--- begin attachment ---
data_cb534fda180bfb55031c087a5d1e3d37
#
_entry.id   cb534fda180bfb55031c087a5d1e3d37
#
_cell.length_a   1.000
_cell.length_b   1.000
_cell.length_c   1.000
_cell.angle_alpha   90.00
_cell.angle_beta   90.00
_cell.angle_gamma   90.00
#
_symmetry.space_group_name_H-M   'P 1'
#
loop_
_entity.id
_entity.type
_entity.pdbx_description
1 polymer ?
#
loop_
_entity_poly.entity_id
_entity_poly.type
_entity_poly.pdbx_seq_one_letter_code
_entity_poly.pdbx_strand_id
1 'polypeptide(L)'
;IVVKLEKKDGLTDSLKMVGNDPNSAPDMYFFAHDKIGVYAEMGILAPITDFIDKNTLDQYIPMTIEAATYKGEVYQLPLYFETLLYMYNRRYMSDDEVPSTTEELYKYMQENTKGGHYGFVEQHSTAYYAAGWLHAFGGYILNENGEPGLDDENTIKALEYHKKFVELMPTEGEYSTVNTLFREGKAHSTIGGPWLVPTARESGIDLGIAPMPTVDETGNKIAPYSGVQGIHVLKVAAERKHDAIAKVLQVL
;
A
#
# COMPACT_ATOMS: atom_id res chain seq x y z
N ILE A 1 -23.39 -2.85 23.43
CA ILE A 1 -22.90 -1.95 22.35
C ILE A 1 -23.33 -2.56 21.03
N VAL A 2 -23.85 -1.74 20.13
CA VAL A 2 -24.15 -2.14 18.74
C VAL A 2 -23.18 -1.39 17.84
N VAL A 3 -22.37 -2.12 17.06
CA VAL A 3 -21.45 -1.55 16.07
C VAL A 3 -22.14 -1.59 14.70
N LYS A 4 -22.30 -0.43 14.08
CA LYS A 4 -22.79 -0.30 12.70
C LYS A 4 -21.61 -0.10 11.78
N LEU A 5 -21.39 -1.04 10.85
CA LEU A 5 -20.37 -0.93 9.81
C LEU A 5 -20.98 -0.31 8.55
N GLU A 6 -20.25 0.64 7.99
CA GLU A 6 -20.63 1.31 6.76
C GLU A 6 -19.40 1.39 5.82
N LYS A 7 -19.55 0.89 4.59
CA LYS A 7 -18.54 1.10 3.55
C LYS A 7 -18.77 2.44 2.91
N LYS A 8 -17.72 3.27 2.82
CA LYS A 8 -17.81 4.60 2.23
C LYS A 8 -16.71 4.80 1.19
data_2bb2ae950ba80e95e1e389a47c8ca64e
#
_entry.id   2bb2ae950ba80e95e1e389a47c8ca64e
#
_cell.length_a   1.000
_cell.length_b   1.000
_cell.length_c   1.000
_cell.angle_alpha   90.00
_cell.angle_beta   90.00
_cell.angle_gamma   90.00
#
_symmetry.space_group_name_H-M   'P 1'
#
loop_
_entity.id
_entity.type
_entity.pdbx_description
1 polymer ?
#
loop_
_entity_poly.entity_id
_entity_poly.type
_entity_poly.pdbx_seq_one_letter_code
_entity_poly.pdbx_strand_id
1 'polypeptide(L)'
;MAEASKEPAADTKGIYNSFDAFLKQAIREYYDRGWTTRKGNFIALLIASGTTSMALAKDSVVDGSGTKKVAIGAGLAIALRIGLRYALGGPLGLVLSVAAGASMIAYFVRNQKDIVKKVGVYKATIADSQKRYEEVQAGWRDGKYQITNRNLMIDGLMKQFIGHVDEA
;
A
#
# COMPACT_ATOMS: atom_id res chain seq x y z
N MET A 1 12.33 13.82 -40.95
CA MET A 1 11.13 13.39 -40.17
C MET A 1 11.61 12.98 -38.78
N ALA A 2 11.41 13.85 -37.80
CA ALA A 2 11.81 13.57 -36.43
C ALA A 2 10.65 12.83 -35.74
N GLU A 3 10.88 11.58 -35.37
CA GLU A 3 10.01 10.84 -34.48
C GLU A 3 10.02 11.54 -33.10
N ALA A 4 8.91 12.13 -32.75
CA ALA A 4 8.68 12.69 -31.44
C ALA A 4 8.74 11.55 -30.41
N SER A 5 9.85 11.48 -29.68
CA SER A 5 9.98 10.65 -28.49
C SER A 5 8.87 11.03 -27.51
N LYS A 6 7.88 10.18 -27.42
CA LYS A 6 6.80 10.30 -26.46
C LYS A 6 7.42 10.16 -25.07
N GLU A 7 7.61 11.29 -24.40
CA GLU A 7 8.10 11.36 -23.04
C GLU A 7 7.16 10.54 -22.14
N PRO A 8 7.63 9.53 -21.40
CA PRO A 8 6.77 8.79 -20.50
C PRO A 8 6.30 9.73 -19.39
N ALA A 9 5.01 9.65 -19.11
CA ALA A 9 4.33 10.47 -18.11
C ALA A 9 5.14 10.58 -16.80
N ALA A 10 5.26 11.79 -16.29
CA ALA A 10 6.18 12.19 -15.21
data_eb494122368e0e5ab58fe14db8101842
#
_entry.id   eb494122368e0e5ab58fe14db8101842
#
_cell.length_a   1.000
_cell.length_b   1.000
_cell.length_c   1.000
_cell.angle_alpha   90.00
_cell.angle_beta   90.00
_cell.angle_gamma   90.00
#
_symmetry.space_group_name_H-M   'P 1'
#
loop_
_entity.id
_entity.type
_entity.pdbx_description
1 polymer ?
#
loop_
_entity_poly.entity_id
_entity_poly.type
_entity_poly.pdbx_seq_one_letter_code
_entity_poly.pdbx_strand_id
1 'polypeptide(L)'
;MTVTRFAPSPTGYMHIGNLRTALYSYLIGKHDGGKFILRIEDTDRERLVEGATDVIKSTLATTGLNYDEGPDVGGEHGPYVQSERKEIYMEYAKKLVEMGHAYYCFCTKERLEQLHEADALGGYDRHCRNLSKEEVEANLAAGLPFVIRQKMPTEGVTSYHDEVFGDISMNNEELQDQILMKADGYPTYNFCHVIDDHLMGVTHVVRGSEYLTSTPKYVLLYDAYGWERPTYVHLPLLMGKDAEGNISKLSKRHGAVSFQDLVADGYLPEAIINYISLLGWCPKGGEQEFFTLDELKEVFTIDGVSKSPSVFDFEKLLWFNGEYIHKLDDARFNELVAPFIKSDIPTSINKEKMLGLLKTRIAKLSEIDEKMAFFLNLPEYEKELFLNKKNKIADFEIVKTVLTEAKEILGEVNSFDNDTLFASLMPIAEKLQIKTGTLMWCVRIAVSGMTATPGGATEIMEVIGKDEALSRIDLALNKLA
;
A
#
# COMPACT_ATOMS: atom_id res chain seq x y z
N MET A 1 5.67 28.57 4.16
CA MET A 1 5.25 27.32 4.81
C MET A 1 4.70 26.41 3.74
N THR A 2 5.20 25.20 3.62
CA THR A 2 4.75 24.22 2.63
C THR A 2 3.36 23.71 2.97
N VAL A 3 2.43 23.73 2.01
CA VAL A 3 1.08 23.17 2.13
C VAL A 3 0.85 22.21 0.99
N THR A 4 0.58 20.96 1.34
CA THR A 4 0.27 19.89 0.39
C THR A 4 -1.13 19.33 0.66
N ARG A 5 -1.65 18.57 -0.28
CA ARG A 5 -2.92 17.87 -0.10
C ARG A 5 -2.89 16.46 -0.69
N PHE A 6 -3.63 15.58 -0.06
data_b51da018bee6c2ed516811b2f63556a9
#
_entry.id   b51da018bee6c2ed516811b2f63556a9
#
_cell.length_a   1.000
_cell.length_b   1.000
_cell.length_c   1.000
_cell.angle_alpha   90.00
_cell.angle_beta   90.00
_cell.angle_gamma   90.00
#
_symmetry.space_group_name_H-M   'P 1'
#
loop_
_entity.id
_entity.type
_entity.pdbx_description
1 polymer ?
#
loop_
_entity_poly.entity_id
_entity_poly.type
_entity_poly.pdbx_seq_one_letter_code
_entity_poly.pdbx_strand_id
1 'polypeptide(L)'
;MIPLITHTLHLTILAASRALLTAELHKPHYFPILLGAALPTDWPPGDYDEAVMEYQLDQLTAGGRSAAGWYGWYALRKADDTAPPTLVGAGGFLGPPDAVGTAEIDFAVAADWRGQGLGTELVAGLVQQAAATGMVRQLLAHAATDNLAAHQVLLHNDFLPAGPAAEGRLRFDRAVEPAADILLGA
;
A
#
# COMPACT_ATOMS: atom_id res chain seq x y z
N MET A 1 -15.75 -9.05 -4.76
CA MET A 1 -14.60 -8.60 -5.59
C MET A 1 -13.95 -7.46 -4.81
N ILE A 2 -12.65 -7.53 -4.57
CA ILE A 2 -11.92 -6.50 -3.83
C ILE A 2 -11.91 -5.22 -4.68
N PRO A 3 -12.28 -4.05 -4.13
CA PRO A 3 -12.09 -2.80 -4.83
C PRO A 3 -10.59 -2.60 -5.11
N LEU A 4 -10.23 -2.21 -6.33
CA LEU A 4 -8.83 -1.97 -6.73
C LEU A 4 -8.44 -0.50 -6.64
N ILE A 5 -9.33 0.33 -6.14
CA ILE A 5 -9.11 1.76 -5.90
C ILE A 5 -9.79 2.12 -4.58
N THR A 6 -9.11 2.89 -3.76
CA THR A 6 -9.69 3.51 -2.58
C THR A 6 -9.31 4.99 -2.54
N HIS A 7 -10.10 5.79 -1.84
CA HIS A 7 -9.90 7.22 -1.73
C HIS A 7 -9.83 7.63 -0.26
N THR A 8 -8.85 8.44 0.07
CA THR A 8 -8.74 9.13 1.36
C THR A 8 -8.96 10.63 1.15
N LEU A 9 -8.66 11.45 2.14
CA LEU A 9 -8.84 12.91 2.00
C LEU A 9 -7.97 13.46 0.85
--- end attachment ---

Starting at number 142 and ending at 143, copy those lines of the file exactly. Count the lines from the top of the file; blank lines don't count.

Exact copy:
#
# COMPACT_ATOMS: atom_id res chain seq x y z